HONG KONG — Sustainability and breakthroughs in eco-friendly technology took center stage at the “Great Ideas in Cotton” conference here.
Several speakers underscored the benefits of green practices, noting that with mounting pressure from governments and increased interest from retailers, producing responsibly is becoming a matter of survival. Hosted by Cotton Incorporated and Cotton Council International, the May 22 event was attended by more than 300 delegates from international apparel brands, sourcing groups and manufacturing mills.
“The issue of sustainability is not going away,” said Mark Messura, senior vice president of global supply chain marketing at Cotton Inc. “It’s not like a color trend where next season it will be different. Companies need to find ways to adapt and improve.”
Messura gave special mention to technology pioneered by Central Textiles (HK) Ltd. and Cotton Inc. The Hong Kong-based textile manufacturer has implemented a new system of recycling up to 70 percent of its effluent water and 100 percent of its dyestuffs. In one year, its factory recovers as much as 24,800 liters of water.
“Water prices and energy prices will increase, so I feel this is a way to compete,” said Pat-Nie Woo, director of Central Textiles, who expects a 10-year return on investment on the project.
At the Crystal Group’s “Walk the Sustainable Talk” session, Tilky Wang, senior officer for corporate quality and sustainability, revealed how the company uses more than 200 eco-practices to produce apparel for clients including Mango, Levi Strauss & Co., H&M and Victoria’s Secret. Strategies range from the use of solar energy for water heating to recycling scraps of cotton.
“I found it quite inspiring,” said Bernd Sauer, head of apparel development at World Cat Ltd., a company that sources products for Puma. “We are keen to work with suppliers who have this mind-set and what we saw in the session is that it can actually be profitable.”
On the technology front, Messura noted that functional finishes continue to be important in the marketplace because “consumers want to know the product can do something, that there’s some value.”
Among the performance innovations unveiled at the conference was Dow Corning Corp.’s Soft Hydro Guard, a new water-repellent finishing chemistry. Utilizing silicone, the company has created a water-resistant finish with a softer hand. In his presentation, Fernando Vazquez, global technical manager for textiles and leather, focused on reducing usage of chemicals such as fluorine, formaldehyde and solvents.
An exhibition showcasing advances in fabrics and machinery featured booths highlighting innovations in denim production. Spanish company Jeanologia displayed fabric finished using its new e-Soft garment-softening technique. Unlike traditional processes requiring as much as 1,000 liters of water for 100 garments, Jeanologia’s machines only require five liters to soften fabric. The company also presented examples of denim treated with its eco-friendly laser finishing technology.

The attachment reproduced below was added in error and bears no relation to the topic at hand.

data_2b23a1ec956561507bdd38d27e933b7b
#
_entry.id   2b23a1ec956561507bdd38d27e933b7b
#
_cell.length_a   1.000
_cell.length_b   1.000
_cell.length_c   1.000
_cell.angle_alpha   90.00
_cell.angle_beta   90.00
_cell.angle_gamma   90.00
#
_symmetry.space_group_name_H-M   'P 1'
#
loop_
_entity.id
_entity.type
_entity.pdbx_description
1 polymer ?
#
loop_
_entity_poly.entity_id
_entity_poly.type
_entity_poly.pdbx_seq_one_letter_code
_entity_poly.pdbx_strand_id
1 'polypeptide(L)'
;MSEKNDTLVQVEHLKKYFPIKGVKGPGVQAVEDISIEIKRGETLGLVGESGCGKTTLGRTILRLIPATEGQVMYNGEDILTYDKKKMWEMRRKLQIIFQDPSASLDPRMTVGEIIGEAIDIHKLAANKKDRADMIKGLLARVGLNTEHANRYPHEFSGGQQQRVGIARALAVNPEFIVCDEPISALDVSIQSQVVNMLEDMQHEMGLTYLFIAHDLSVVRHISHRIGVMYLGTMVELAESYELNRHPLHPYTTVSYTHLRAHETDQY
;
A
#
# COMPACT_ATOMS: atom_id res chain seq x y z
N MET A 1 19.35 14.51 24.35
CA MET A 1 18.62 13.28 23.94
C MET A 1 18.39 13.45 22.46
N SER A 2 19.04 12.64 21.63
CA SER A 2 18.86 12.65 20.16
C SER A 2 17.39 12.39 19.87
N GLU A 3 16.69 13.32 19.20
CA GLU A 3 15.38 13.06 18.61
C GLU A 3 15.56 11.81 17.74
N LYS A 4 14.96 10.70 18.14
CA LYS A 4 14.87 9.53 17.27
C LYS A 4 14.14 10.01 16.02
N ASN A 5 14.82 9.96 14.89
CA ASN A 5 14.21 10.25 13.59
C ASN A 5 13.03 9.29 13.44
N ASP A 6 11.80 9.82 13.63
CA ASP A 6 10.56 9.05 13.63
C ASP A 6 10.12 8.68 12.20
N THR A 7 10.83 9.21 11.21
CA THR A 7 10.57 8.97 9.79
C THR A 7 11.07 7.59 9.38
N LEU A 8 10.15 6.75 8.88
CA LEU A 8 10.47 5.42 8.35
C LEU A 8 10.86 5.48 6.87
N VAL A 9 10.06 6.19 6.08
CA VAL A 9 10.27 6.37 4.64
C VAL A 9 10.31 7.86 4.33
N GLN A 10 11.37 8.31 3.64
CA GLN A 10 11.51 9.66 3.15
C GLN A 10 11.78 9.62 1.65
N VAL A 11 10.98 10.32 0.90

“Now people have started to believe in laser,” said Sergio Dominguez, area manager, citing a recent collaboration with Guess Jeans. “They used the laser to make a collection with animal prints.”
Another one of its clients is Replay, which is capitalizing on lasers as a marketing tool, labeling its jeans as laser washed as opposed to hand washed.
Denim was also a focus in the fashion forecast for fall 2013. Cotton Inc. senior product trend analyst Lauren Deatherage noted that denim with bold prints, allover stud work, floral appliqués and leather appearances are among upcoming trends. Saying that consumers are starting to get more comfortable with color, Deatherage emphasized two palettes: soft peaches mixed with bright orange and lime, and aquatic blues and greens punctuated by deep purples and vivid orange.
“There is also a lot of printing being done rather than weaving or knitting the construction, which would be more costly,” she said. Referring to the Cotton Inc. session on digitally created denim finishes, she added that mimicked textures on cotton are becoming popular.
Some attendees had reservations about the cost of eco-friendly technological innovations.
“Customers are definitely starting to become aware of sustainability, but nobody wants to pay more,” said Chuck Cogswell, fabric research and development manager at Eddie Bauer.
Messura acknowledged that costs are one of the industry’s biggest challenges, adding, “The macroeconomic climate right now in three of the major markets — Europe, the U.S. and Japan — is still very difficult. So it’s very hard to pass any kind of price increase along to customers.”
Until the market is able to absorb costs of innovation, he applauded forward-thinking manufacturers, reminding them that “really good technologies” not only protect the environment but can also offer major cost savings. On a positive note, Messura felt the outlook for cotton was bright. Encouraged by the recent drop in cotton prices, he predicted that global consumption would rise in 2013.
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